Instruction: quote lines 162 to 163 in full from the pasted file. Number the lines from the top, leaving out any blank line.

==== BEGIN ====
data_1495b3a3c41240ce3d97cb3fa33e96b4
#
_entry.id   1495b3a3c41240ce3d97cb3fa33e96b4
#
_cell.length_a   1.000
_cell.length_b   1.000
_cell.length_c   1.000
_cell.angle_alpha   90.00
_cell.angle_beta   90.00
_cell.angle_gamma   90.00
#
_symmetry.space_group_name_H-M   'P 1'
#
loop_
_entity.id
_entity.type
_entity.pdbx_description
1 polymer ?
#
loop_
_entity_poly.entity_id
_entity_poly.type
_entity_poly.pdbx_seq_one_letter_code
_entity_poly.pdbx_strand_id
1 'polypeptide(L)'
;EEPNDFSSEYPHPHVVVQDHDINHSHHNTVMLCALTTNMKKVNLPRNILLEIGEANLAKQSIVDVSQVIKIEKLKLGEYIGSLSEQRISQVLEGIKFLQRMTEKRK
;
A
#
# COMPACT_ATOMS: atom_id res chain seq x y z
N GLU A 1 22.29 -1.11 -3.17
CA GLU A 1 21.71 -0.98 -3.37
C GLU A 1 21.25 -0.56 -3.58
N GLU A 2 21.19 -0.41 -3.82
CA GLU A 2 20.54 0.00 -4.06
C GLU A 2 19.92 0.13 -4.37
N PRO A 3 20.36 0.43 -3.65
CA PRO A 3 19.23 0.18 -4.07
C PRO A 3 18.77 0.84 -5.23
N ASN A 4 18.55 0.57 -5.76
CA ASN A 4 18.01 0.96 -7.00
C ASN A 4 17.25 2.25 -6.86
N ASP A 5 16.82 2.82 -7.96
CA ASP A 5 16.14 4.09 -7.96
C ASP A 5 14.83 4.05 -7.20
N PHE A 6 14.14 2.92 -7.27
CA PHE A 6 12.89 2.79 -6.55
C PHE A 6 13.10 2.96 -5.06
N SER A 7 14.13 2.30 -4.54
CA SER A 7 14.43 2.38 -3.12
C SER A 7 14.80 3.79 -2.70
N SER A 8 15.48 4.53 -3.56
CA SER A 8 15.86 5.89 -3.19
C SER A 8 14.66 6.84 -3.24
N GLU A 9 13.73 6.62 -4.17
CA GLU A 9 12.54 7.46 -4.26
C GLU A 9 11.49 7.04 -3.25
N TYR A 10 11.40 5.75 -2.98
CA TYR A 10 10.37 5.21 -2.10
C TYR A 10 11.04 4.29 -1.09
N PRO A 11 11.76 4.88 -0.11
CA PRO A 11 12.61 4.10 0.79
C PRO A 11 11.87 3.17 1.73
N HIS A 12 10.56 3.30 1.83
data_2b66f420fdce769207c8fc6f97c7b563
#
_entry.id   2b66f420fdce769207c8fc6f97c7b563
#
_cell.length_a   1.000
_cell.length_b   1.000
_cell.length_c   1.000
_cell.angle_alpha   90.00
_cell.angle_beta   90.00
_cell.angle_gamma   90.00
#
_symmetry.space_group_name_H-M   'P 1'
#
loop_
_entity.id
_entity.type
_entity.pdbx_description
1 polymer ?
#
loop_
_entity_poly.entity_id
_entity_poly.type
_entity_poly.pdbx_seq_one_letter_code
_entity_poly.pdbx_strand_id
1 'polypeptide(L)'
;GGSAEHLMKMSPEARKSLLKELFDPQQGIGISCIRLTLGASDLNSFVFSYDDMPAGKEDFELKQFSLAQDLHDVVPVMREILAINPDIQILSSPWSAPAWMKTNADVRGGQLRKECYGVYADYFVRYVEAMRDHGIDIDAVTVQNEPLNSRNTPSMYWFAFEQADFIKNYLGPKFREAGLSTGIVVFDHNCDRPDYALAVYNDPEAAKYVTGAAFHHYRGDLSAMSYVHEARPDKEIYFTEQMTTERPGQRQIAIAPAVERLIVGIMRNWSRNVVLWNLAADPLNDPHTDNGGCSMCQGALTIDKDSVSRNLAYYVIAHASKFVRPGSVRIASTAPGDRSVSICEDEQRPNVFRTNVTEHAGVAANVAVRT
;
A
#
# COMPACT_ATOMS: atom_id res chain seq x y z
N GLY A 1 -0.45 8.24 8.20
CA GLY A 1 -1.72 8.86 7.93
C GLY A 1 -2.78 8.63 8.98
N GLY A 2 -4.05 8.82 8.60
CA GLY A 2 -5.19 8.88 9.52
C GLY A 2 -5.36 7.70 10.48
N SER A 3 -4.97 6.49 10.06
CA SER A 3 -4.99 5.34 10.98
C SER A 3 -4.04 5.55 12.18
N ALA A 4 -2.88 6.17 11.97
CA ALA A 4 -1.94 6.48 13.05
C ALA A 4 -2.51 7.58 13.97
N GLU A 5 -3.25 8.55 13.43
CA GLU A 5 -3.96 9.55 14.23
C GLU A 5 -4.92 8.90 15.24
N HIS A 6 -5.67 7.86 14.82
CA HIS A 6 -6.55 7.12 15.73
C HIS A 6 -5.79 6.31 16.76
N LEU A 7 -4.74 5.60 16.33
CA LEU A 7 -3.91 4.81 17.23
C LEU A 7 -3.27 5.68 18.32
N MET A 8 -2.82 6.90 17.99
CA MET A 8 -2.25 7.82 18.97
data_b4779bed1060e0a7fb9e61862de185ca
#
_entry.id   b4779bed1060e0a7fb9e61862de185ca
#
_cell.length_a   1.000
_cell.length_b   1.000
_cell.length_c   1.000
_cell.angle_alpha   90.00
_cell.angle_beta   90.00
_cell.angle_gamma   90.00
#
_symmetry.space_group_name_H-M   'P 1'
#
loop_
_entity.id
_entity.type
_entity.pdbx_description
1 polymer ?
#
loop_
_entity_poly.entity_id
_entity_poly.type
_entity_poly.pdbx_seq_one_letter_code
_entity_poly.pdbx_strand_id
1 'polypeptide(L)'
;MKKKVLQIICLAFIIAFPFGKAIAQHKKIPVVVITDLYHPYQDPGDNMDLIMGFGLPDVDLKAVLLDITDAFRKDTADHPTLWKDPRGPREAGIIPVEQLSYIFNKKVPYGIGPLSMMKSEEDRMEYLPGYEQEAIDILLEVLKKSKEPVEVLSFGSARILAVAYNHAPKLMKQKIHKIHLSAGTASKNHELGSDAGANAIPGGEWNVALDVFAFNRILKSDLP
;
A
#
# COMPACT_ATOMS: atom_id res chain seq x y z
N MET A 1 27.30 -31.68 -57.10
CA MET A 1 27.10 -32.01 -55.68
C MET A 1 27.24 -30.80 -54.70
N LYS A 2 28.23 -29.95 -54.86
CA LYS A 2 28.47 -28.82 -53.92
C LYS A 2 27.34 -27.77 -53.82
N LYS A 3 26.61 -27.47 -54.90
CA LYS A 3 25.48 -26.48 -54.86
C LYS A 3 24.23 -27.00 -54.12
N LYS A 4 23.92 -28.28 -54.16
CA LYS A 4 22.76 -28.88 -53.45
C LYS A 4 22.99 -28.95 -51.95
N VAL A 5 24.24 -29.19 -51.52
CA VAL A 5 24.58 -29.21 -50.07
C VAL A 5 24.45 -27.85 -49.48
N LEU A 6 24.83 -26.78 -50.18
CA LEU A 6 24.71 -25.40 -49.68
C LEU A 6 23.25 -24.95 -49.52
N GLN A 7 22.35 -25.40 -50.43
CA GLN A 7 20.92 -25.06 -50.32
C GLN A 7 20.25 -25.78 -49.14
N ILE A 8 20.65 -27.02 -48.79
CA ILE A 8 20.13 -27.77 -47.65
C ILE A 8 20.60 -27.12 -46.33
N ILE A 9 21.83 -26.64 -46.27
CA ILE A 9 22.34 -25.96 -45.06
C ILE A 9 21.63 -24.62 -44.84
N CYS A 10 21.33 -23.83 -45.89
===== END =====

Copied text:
C VAL A 5 24.45 -27.85 -49.48
N LEU A 6 24.83 -26.78 -50.18